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Misterioso Live

4.7 out of 5 stars 18 customer reviews

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Audio CD, Live, April 7, 1989
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Editorial Reviews

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After he was denied club work in New York for years because a marijuana conviction kept him from holding a "cabaret card," Thelonious Monk's late-'50s stays at the Five Spot provided him with a forum through which he could reach an audience and also acted as an intense musical laboratory. Misterioso and its companion disc, Thelonious in Action, were Monk's first professionally recorded live dates, and they feature the excellent 1958 quartet with tenorist Johnny Griffin stretching out on Monk tunes like "In Walked Bud" and "Evidence." Monk could not only find new dissonances, but he could also find new meanings for dissonance, imbuing his sometimes elliptical, even minimalist, compositions with a joyous playfulness. Griffin adds a strong blues flavor and some unlikely quotations that leaven his intense focus. If this nugget tickles the ear enough to drive you toward the completist's deep end, check out Monk's Complete Riverside Recordings mega-box. --Stuart Broomer
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Product Details

  • Audio CD (April 7, 1989)
  • Number of Discs: 1
  • Format: Live
  • Label: Original Jazz Classics
  • ASIN: B000000YBI
  • Average Customer Review: 4.7 out of 5 stars  See all reviews (18 customer reviews)
  • Amazon Best Sellers Rank: #158,245 in Music (See Top 100 in Music)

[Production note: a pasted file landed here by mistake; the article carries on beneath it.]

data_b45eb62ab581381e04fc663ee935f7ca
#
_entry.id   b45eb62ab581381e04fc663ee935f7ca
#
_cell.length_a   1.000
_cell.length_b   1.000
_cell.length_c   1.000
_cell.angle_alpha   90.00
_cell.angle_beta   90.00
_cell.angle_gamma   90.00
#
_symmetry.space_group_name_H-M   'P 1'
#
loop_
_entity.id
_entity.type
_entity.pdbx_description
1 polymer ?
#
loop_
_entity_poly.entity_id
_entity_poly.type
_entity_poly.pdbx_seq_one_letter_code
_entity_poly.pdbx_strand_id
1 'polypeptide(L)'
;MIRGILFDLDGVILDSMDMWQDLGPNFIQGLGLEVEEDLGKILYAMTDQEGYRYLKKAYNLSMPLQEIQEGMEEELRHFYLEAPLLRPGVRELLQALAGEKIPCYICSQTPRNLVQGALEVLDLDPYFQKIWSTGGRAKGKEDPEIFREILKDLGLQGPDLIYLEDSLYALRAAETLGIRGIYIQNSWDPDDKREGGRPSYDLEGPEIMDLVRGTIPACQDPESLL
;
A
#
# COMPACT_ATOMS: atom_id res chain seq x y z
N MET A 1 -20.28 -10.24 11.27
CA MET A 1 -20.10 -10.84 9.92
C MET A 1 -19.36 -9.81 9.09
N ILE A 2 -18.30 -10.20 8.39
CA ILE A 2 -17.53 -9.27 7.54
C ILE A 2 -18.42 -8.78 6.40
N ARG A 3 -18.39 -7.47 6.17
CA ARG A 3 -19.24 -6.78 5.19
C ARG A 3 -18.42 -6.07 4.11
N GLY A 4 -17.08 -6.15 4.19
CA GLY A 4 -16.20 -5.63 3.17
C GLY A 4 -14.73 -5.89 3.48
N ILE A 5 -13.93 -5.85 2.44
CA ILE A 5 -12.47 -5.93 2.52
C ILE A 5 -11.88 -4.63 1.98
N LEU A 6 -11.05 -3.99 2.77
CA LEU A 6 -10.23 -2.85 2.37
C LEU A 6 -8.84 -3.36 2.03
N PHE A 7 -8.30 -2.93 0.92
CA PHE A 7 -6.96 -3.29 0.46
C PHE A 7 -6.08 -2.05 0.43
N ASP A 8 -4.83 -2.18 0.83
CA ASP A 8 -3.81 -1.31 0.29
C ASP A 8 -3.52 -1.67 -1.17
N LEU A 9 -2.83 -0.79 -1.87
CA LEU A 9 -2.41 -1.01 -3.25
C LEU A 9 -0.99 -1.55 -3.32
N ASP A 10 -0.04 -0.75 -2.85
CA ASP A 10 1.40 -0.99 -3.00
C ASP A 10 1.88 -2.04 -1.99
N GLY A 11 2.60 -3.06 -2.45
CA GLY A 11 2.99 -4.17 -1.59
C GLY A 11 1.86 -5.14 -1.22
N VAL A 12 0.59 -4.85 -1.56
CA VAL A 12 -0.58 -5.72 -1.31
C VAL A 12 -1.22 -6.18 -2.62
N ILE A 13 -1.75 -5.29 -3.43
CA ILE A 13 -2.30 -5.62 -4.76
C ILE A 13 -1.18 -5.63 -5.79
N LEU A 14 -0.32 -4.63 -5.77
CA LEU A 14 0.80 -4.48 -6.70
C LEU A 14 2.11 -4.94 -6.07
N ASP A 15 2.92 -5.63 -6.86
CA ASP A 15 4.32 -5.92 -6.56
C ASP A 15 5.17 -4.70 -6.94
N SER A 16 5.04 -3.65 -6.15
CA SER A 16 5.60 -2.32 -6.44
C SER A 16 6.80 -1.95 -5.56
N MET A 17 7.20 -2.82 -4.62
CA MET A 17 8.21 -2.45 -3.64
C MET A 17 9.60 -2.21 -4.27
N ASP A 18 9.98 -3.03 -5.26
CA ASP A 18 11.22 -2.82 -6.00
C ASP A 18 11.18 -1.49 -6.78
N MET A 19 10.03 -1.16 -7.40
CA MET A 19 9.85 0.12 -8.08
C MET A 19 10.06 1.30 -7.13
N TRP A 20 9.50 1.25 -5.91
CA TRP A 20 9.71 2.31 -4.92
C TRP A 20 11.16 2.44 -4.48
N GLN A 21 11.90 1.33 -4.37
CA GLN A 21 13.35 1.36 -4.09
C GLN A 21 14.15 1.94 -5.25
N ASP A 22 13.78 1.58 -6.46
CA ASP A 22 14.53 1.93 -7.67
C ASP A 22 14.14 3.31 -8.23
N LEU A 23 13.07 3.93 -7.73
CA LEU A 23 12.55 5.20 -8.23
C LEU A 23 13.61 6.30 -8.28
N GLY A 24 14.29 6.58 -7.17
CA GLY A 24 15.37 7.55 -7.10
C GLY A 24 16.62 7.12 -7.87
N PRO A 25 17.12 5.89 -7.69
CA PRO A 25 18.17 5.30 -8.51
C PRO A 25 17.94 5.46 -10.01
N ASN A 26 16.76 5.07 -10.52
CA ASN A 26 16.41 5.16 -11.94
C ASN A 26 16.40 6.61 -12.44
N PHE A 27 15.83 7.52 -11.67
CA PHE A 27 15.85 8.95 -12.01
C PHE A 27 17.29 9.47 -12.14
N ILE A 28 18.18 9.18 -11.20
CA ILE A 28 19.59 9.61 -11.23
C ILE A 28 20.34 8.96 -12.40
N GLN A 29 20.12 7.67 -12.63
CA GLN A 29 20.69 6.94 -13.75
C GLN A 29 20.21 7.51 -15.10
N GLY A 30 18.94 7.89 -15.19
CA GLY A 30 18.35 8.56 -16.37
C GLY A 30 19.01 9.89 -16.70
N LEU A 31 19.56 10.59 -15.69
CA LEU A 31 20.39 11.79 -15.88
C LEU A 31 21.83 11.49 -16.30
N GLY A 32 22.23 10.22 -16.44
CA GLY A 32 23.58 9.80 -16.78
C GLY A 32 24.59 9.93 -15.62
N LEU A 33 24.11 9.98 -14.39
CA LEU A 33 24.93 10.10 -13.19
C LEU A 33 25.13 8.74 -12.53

Customer Reviews

Top Customer Reviews

Format: Audio CD
I won't review this CD as a whole since many others have already. But in all these reviews I note scant mention of Johnny Griffin. In this live session from that now defunct little hole-in-the-wall, the Five Spot, Grif shows why he is considered the 'fastest tenor alive.' He's also the most passionate. His solos on this session are consistently amazing in their dexterity, imagination, and sheer emotional charge. He often moans ecstatically as he blows flourish after flourish of blue fire, yet never takes himself too seriously. He truly GETS Thelonious: the wry twinkle of Monkish humor. The second cut, 'Blues Five Spot,' is one of the greatest tenor solos of all time (See my Listmania, "Great Tenor Sax Solos.") Astonishing speed and melodic invention with the trio are followed by an un-accompanied cadenza of clean blues logic, topped off by the theme from Popeye the Sailor Man. Sonny Rollins was more magisterial and conscious of his greatness when he played with Monk; Trane was more esoteric and, well, heavy; but no one played Monk with more understanding than Johnny Griffin: they were friends for life. Grif knew the secret of Monk. The Master wasn't avant garde and he wasn't heavy: he was funky, blue, and full of laughter. Despite the primitive quality of the recording, and the idiots at the bar who keep dropping their glasses, this sizzling July evening in 1958, in the hippest of New York bars, at the heart of a by-gone era, is captured for all time here in one of the GREAT live jazz recordings.
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Format: Audio CD
Monk fans who instinctively think of Charlie Rouse should listen to this album; Johnny Griffin is in excellent form (e.g., "Let's Cool One"). Some first-rate drumming too (solo on "In Walked Bud" is downright melodic). The reviewer that dinged this wasn't listening very well. Buy it and see!
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Format: Audio CD
This album, along with Monk "In Action" (recorded at the same time as "Misterioso") are Monk's best work. I believe that they are the culmination of Monk's career.

First, we have Monk's strange and wonderful tunes; sparse, interesting in their apparent dissonance, but really well within the jazz mainstream. Most importantly, they provide wonderful platforms for the jazz musician who has open ears and who is creative enough to understand what Monk was really up to.